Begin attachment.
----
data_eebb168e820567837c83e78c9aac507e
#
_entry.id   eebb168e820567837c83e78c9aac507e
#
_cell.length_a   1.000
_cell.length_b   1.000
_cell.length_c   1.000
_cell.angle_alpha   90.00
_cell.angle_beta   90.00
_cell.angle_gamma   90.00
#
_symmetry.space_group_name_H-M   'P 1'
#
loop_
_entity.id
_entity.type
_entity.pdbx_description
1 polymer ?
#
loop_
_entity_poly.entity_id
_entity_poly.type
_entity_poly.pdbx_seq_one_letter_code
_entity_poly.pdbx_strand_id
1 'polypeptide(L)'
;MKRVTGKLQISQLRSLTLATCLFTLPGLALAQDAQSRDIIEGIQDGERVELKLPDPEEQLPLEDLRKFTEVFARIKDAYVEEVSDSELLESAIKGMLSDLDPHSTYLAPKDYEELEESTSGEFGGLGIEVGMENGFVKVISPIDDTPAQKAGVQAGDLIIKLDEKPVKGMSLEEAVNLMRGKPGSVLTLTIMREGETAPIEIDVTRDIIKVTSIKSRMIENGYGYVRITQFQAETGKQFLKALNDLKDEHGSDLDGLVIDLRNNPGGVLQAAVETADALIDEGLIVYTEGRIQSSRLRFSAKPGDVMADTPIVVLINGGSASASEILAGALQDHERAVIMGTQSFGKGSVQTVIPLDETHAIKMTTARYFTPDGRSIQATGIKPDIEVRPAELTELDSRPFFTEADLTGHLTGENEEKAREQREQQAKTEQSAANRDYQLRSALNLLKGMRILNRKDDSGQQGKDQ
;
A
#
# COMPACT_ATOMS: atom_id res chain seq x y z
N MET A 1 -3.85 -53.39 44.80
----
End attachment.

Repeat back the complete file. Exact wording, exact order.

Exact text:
data_eebb168e820567837c83e78c9aac507e
#
_entry.id   eebb168e820567837c83e78c9aac507e
#
_cell.length_a   1.000
_cell.length_b   1.000
_cell.length_c   1.000
_cell.angle_alpha   90.00
_cell.angle_beta   90.00
_cell.angle_gamma   90.00
#
_symmetry.space_group_name_H-M   'P 1'
#
loop_
_entity.id
_entity.type
_entity.pdbx_description
1 polymer ?
#
loop_
_entity_poly.entity_id
_entity_poly.type
_entity_poly.pdbx_seq_one_letter_code
_entity_poly.pdbx_strand_id
1 'polypeptide(L)'
;MKRVTGKLQISQLRSLTLATCLFTLPGLALAQDAQSRDIIEGIQDGERVELKLPDPEEQLPLEDLRKFTEVFARIKDAYVEEVSDSELLESAIKGMLSDLDPHSTYLAPKDYEELEESTSGEFGGLGIEVGMENGFVKVISPIDDTPAQKAGVQAGDLIIKLDEKPVKGMSLEEAVNLMRGKPGSVLTLTIMREGETAPIEIDVTRDIIKVTSIKSRMIENGYGYVRITQFQAETGKQFLKALNDLKDEHGSDLDGLVIDLRNNPGGVLQAAVETADALIDEGLIVYTEGRIQSSRLRFSAKPGDVMADTPIVVLINGGSASASEILAGALQDHERAVIMGTQSFGKGSVQTVIPLDETHAIKMTTARYFTPDGRSIQATGIKPDIEVRPAELTELDSRPFFTEADLTGHLTGENEEKAREQREQQAKTEQSAANRDYQLRSALNLLKGMRILNRKDDSGQQGKDQ
;
A
#
# COMPACT_ATOMS: atom_id res chain seq x y z
N MET A 1 -3.85 -53.39 44.80